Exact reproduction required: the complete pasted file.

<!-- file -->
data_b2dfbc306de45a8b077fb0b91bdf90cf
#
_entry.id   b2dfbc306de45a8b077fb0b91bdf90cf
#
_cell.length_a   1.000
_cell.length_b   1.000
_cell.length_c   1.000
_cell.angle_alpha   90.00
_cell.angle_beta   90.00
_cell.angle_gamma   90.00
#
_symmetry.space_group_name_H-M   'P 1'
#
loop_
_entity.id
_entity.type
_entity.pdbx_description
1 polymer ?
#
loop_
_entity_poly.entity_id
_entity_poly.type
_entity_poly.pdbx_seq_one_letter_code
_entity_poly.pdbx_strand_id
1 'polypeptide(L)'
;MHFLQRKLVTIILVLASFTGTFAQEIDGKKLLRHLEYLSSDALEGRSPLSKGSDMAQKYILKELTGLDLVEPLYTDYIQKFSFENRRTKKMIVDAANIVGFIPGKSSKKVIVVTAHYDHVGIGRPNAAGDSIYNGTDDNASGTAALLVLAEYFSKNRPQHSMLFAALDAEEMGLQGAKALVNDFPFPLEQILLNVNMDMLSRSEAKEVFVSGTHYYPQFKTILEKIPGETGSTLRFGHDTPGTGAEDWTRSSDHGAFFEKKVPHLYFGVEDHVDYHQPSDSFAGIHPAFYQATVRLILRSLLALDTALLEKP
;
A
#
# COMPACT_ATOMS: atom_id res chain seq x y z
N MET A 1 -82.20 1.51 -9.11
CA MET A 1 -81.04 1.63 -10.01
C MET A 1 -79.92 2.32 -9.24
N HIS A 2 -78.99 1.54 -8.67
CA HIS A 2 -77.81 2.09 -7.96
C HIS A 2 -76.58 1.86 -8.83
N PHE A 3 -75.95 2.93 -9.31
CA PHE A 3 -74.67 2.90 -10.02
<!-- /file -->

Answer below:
data_b2dfbc306de45a8b077fb0b91bdf90cf
#
_entry.id   b2dfbc306de45a8b077fb0b91bdf90cf
#
_cell.length_a   1.000
_cell.length_b   1.000
_cell.length_c   1.000
_cell.angle_alpha   90.00
_cell.angle_beta   90.00
_cell.angle_gamma   90.00
#
_symmetry.space_group_name_H-M   'P 1'
#
loop_
_entity.id
_entity.type
_entity.pdbx_description
1 polymer ?
#
loop_
_entity_poly.entity_id
_entity_poly.type
_entity_poly.pdbx_seq_one_letter_code
_entity_poly.pdbx_strand_id
1 'polypeptide(L)'
;MHFLQRKLVTIILVLASFTGTFAQEIDGKKLLRHLEYLSSDALEGRSPLSKGSDMAQKYILKELTGLDLVEPLYTDYIQKFSFENRRTKKMIVDAANIVGFIPGKSSKKVIVVTAHYDHVGIGRPNAAGDSIYNGTDDNASGTAALLVLAEYFSKNRPQHSMLFAALDAEEMGLQGAKALVNDFPFPLEQILLNVNMDMLSRSEAKEVFVSGTHYYPQFKTILEKIPGETGSTLRFGHDTPGTGAEDWTRSSDHGAFFEKKVPHLYFGVEDHVDYHQPSDSFAGIHPAFYQATVRLILRSLLALDTALLEKP
;
A
#
# COMPACT_ATOMS: atom_id res chain seq x y z
N MET A 1 -82.20 1.51 -9.11
CA MET A 1 -81.04 1.63 -10.01
C MET A 1 -79.92 2.32 -9.24
N HIS A 2 -78.99 1.54 -8.67
CA HIS A 2 -77.81 2.09 -7.96
C HIS A 2 -76.58 1.86 -8.83
N PHE A 3 -75.95 2.93 -9.31
CA PHE A 3 -74.67 2.90 -10.02